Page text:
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Spirited Away

movie reviewmovie reviewmovie reviewmovie review out of 4 Movie Review: Spirited Away

Starring: Daveigh Chase, Suzanne Pleshette
Director: Hayao Miyazaki
Rated: PG
RunTime: 124 Minutes
Release Date: September 2002
Genres: Animation, Kids

*Also starring: Michael Chiklis, Susan Egan, David Ogden Stiers, John Ratzenberger, Jason Marsden, Lauren Holly

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Review by Harvey Karten
3½ stars out of 4

As "Pinocchio" takes aim at liars, so "Spirited Away" raises its sights on greed and its first cousin, gluttony. Hayao Miyazaki, the world's foremost genius of animation and the guiding spirit of "My Neighbor Totoro," "Kiki's Delivery Service," and "Princess Mononoke," now delivers to us an example of anime that is far removed from the naivete of the early Woody Woodpecker, Bugs Bunny and Mickey Mouse pics. Without so much as a character's getting blown up or getting knocked on the head, "Spirited Away" is a soulful in its content as it is avant-garde in style, in its own, restrained way running rings around such recent favorites as "Shrek" and "Jimmy Neutron." The movie is all the more amazing in its technique when we read that Miyazaki is no great friend of computers and had his staff knock out thousands of drawings by hand.

In some theaters, including Loews E-Walk in New York, prospective viewers have the choice of seeing the movie in normal film projection or in digital. The digital version is flawlessly dubbed into English, but I noted several Japanese Americans at the digital, dubbed version, probably not realizing that one that would have more meaning to them was right next door, in the Japanese language with English subtitles.

Why should the anime have at least a bit more relevance to a Japanese-American group? Probably because the Japanese culture has a history of believing in a form of animism, appropriately enough for an anime movie, wherein objects in nature such as rivers, trees and animals have souls. In the story, Chihiro (voice of Daveigh Chase), a ten-year-old girl in virtually every scene who gets to come of age a few years before the usual American movie leads, grows up by having a woodlands adventure separate from her parents. At first she is a clinging vine, rebellious to a fault, miserable and cranky at being moved by them to a new neighborhood; still another bit of evidence that the young are more conservative than their parents. She's afraid of her shadow, opposed to her parents self-defined sense of adventure. When her folks go through a tunnel that separates the human world from the spiritual one, they pig out at a well-stocked, empty restaurant and are turned into pigs. What Miyazaki is getting at here and in several other sectors of his creation, is that our inner selves are truer than our outer facades.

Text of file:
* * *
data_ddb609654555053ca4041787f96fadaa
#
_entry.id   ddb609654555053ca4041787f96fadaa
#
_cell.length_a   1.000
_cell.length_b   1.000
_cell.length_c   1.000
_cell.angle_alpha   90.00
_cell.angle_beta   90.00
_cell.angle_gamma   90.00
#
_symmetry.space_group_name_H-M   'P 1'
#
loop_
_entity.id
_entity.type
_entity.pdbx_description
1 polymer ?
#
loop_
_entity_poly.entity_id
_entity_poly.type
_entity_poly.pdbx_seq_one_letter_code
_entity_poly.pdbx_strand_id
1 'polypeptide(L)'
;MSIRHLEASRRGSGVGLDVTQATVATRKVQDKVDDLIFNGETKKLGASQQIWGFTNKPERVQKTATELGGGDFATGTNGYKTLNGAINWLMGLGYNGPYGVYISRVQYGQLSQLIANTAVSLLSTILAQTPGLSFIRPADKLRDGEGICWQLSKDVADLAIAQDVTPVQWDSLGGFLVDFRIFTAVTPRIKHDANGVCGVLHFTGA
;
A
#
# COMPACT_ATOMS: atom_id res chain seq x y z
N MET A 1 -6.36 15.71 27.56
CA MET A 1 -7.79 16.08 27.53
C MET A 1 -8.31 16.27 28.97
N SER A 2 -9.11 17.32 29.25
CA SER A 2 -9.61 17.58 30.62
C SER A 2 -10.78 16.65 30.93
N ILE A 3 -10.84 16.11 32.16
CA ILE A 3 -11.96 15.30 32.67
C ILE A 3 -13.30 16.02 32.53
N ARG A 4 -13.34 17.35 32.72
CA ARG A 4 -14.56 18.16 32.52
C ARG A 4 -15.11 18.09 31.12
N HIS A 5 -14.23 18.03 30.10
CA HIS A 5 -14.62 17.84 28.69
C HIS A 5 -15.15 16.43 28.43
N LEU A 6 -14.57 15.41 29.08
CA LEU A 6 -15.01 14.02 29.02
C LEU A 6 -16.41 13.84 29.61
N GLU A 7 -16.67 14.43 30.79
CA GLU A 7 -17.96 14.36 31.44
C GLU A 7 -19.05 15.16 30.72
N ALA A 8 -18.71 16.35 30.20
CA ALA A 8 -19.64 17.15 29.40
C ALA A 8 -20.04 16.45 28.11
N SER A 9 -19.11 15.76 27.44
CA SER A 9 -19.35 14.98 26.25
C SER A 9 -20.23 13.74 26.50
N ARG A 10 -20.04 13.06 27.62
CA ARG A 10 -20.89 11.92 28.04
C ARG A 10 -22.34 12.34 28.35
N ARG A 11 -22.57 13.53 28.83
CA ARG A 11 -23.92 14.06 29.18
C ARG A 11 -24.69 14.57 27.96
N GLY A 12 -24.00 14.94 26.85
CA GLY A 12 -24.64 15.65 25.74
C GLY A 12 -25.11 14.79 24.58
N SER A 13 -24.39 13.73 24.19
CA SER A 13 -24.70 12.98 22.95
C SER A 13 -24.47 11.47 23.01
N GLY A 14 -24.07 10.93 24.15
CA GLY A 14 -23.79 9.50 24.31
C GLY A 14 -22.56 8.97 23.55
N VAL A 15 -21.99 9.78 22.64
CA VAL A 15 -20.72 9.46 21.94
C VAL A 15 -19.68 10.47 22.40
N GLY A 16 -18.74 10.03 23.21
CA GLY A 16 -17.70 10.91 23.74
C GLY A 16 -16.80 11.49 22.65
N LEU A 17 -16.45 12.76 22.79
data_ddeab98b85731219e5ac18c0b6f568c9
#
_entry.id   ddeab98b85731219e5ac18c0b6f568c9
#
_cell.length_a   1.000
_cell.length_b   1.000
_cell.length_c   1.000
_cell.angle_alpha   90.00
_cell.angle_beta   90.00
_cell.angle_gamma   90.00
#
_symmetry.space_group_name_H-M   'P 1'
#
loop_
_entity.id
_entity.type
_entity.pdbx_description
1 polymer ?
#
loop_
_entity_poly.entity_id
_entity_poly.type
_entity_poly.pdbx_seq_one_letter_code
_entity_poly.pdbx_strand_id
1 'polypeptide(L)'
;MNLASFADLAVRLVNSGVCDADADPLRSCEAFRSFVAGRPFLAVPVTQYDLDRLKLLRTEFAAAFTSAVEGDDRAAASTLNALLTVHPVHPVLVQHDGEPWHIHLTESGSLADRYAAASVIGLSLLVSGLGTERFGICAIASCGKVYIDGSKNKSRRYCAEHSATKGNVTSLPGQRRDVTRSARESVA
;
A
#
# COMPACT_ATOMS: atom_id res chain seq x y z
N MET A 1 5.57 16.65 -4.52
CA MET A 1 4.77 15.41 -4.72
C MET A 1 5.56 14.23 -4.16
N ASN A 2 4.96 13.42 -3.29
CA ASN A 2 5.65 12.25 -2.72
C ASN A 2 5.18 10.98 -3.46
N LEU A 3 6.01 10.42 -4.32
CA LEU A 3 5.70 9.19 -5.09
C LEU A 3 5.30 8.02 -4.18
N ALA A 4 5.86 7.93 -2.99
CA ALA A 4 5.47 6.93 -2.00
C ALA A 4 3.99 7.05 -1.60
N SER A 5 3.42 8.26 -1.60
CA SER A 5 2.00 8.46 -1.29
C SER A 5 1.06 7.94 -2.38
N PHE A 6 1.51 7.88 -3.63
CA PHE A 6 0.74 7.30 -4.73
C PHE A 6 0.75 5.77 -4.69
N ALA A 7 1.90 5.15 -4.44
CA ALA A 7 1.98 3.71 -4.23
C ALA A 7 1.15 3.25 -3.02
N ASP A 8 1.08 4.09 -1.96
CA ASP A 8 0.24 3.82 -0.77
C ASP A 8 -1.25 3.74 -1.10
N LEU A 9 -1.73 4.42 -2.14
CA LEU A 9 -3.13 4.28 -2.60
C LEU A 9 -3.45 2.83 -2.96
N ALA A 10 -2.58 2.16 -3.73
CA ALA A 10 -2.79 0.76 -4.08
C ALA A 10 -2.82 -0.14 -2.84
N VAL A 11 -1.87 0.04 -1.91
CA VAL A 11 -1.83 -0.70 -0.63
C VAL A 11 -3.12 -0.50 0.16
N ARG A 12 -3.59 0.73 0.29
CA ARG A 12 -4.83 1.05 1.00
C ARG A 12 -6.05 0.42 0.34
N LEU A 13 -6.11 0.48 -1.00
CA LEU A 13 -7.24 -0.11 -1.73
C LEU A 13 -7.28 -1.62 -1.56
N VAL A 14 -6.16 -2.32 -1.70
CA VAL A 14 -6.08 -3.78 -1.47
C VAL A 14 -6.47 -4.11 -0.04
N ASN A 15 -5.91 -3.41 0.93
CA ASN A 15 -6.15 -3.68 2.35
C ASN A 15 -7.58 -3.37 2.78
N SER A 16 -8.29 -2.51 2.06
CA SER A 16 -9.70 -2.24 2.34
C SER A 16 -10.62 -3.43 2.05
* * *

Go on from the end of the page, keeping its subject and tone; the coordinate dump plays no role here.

Guided by a handsome lad named Haku (Jason Marsden), who serves as her guardian angel and insists that he has known her since she was a little girl, she encounters magical creatures, some evil like a scrofulous gaffer of a witch named Yubaba (voice of Suzanne Pleshette), who has the ability to turn her workers into coal. On a luckier note she communicates now and then with a fellow wearing a modified "Scream" mask who can say only "uh" and who can create gold by simply opening his hand.

If the most amusing fella here is Kamaji (voice of David Ogden Stiers), who has eight arms, all of which are used to run a boiler- room operation, the most allegorical if we consider that the writer- director is a conservationist is Okutaresama, the spirit of the river, who is smelly and filthy and needs a good, hot Japanese bath. We get the message.

Chihiro is one cartoon character we get to care for. With an ample supply of facial expressions showing her every emotional tic, she is lovable, all the more interesting since she has given up her whining and her hiding behind her mother's skirts. Parents who take their kids to this film might want to point this out: the little ones will innocently pretend they don't get the message.

Copyright 2002 Harvey Karten

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